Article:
WN II.2.94. To restrain private people, it may be said, from receiving in payment the promissory notes of a banker, for any sum whether great or small, when they themselves are willing to receive them, or to restrain a banker from issuing such notes, when all his neighbours are willing to accept of them, is a manifest violation of that natural liberty which it is the proper business of law not to infringe, but to support. Such regulations may, no doubt, be considered as in some respects a violation of natural liberty. But those exertions of the natural liberty of a few individuals, which might endanger the security of the whole society, are, and ought to be, restrained by the laws of all governments, of the most free as well as of the most despotical.The obligation of building party walls, in order to prevent the communication of fire, is a violation of natural liberty exactly of the same kind with the regulations of the banking trade which are here proposed. (emphasis added)

    • March 10, 2016 at 6:27 pm

      Finance and banking are today inherently anti-social. This level of anti-social actions is pathological. Psychologists are beginning to address the need to treat this strain of anti-social behavior. Psychologists are all too familiar with this level of anti-social behavior in other areas, including serial killers and serial rapists. It is destructive of both individuals and societies. But the chances of addressing it successfully in banking and finance are small, considering that’s there’s been little success in addressing it with serial killers and rapists over the last 30 years. So far the only solution for serial rapists and killers is permanent incarceration. And even this is not always successful.

  4. blocke
    March 11, 2016 at 11:02 am

    “The term ‘fundamentalism’ conveys the quasi-religious certainty expressed by contemporary advocates of the free market, who continue to maintain the belief in face of overwhelming amounts of empirical evidence to the contrary.”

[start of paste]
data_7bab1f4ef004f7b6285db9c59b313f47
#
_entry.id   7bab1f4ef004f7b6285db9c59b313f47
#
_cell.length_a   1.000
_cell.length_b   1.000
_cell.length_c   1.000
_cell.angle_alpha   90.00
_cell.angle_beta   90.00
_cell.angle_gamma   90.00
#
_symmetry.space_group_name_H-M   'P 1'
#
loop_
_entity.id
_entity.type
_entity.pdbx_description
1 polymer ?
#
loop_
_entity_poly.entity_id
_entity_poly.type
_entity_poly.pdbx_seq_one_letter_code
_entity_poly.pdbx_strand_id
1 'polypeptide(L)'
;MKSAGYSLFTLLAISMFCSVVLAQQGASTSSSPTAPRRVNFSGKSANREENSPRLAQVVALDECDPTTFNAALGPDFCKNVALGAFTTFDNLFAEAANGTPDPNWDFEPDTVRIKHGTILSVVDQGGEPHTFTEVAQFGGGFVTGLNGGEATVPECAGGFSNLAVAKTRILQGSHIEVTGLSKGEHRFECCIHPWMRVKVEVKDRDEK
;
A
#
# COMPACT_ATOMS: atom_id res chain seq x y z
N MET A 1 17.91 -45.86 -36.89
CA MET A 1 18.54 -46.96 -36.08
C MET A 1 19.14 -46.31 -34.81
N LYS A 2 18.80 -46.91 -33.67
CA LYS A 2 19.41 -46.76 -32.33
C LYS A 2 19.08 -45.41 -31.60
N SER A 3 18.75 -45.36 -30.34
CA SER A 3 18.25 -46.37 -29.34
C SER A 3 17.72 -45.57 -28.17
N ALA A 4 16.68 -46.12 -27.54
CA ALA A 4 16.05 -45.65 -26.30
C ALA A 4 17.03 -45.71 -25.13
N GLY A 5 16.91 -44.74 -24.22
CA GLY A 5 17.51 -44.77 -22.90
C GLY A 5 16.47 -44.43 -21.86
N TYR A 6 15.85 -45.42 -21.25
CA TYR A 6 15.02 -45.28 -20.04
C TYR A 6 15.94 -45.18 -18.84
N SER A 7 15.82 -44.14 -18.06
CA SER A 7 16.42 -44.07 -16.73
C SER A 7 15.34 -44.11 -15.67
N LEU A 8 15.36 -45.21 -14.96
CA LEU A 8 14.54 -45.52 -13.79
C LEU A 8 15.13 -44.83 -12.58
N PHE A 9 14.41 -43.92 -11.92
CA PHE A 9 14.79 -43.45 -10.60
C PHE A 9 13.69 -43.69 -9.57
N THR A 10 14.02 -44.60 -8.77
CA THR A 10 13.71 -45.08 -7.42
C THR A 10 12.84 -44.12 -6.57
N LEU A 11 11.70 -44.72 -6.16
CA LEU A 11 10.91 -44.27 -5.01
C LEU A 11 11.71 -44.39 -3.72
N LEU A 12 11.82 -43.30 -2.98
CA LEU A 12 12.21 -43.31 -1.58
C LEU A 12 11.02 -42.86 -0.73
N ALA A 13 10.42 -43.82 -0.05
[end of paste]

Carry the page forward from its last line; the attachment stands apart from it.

Asad,

    Where do you get this idea that economists are advocates of free markets. According to surveys presented in Daniel B Klein and Charlotta Stern, “Is There a Free Market Economist in the House? The Policy Views of American Economics Associations Members (American Journal of Economics and Sociology, 66:2, Apr. 2007, 3009-34), “a large majority of economists are generally favorable or mixed on government intervention, and hence cannot be regarded as supporters of free market principles. …[Only] 8% can be considered supporters of free market principles, less than 3% may be called strong supporters.’ (p.310)

    • March 11, 2016 at 8:19 pm

      Surveys (polls) can be interesting and fun. But I think it more insightful to examine what economists do rather than what they say. For example, when asked by a client for advice or to answer questions from business persons, or to help write public policies or design a college class lesson plan what do economists do, . How do economists want the world to look and life to be lived in such situations? Following economists around in their dally lives (as Anthropologists do) can provide more understanding of the way economists live their lives and influence events around them than any poll or survey.

      • blocke
        March 11, 2016 at 11:06 pm

        Ken, who has time or inclination to follow economists around all day. Polls can be instructive if they are supplemented by field work. Read the Klein and Stern article and see what you think.

      • March 12, 2016 at 6:42 am

        Science studies has been “following” scientists (the term anthropologists use is ethnography) for over 4 decades. Some sources in that work you might want to look at are “Science in Action” by Bruno Latour, “Laboratory Life” by Steve Woolgar, “The Social Shaping of Technology” by Donald MacKenzie. For economics you might want to look at “Do Economists Make Markets” edited by Donald MacKenzie, “The Laws of the Markets” edited by Michel Callon, “Economic Life: How Culture Shapes the Economy” by Viviana Zelizer, “Anthropology, Economics, and Choice” by Michael Chibnik. Some of these studies (following) lasted years. So succinctly put, Anthropologists do follow economists. Think of polls and surveys and the like as observing some (only a small subset generally) of the results that have been created. Ethnography (following) allows us to see in action at least some of the work in building these results. The extent of what can be seen and written about depends on the age of the construction work, the submersion of this work, the skills of the observer, and the amount of time spent observing. An anthropologist who has spent over ten years observing and interacting with gravitational physicists told me once that in most situations he had become accepted as one of them. One of the dangers of “following” is “going native.” Harry may be near to “going native.” Which limits many useful insights his research might provide.